In this little-seen adaptation of Alice in Wonderland, Lou Bunin blends live-action with stop-motion animation to adapt the Carroll original, forty-years before Jan Svankmajer would do the same. A prologue finds Alice and her sisters boating in Oxford with whimsical mathematician Charles Dodgson (better-known by his pen name, Lewis Carroll) with a royal visit as a backdrop, rooting Carroll’s anthropomorphic fantasy in a real, Victorian milieu. An innovator of puppet animation, the American-born Bunin worked with Diego Rivera as a muralist before turning to cinema. Shot in two languages, English and French, across three cities—Nice, Paris, and London—the film boats a formidable crew, many of whom would soon be blacklisted: cinematographer Claude Renoir, composer Sol Kaplan, and screenwriters Henry Myers and Edward Eliscu.

Bunin’s film was plagued with complications. Denied color stock from Technicolor, Bunin settled on the inferior Ansco process. Once completed, the film was held from release due to a lawsuit from Disney. When it was finally set for release in 1951, theater chains wouldn’t book it in deference to the Disney adaptation, and it was subsequently banned in England for more than thirty years due to its depiction of Queen Victoria. A true rarity, the film was largely unseen until the mid-1980s and is once again available in 35mm thanks to a restoration by the Museum of Modern Art. Restored 35mm print!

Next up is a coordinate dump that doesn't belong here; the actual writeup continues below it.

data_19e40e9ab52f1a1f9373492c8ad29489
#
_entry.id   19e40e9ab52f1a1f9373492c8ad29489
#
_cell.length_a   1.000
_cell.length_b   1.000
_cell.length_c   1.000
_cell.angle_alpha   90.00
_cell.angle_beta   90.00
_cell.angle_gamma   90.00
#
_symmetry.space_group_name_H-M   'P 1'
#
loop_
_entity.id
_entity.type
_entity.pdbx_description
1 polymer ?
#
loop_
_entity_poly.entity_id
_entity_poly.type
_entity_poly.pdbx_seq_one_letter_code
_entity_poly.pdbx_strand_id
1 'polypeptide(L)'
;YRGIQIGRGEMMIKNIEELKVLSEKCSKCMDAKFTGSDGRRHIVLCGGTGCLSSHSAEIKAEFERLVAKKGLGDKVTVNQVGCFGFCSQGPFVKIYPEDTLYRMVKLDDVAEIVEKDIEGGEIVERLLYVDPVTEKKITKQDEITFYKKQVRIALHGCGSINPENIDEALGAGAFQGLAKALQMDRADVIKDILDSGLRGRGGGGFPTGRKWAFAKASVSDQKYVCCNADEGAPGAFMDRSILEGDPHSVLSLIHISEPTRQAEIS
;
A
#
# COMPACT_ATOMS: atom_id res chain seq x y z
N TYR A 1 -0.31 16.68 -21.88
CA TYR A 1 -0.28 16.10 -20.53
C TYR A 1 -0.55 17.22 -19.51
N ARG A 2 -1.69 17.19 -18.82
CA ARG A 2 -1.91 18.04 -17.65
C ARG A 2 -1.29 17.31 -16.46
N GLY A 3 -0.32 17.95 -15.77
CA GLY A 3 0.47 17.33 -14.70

Followed by Brothers Quay shorts:

Are We Still Married? 1992/b&w/4 min. | New 35mm print!
Identical twins born in Pennsylvania but long based in London, the Brothers Quay belong in the lineage of groundbreaking stop-motion animators that also includes Vladislav Starevich, Lou Bunin, and Jan Svankmajer. Commissioned as a music video for a dream-pop single by the band His Name is Alive, this Alice variation stars a ragged doll in striped socks, a white rabbit, and a manic ping-pong ball star in a hypnotic and eerie reverie.

The Comb 1991/color/18 min. | New 35mm print!
The Brothers Quay enter the mind of a sleeping woman, burrow into her dreams, and reveal a labyrinthine playhouse haunted by a doll-like explorer. Based on a fragment of text by the Austrian writer Robert Walser, this blend of live-action and stop-motion animation is a sensuous and mesmerizing vision of the unconscious.

 

Genre:

Experimental / Avant GardeFantasy 

Upcoming showings: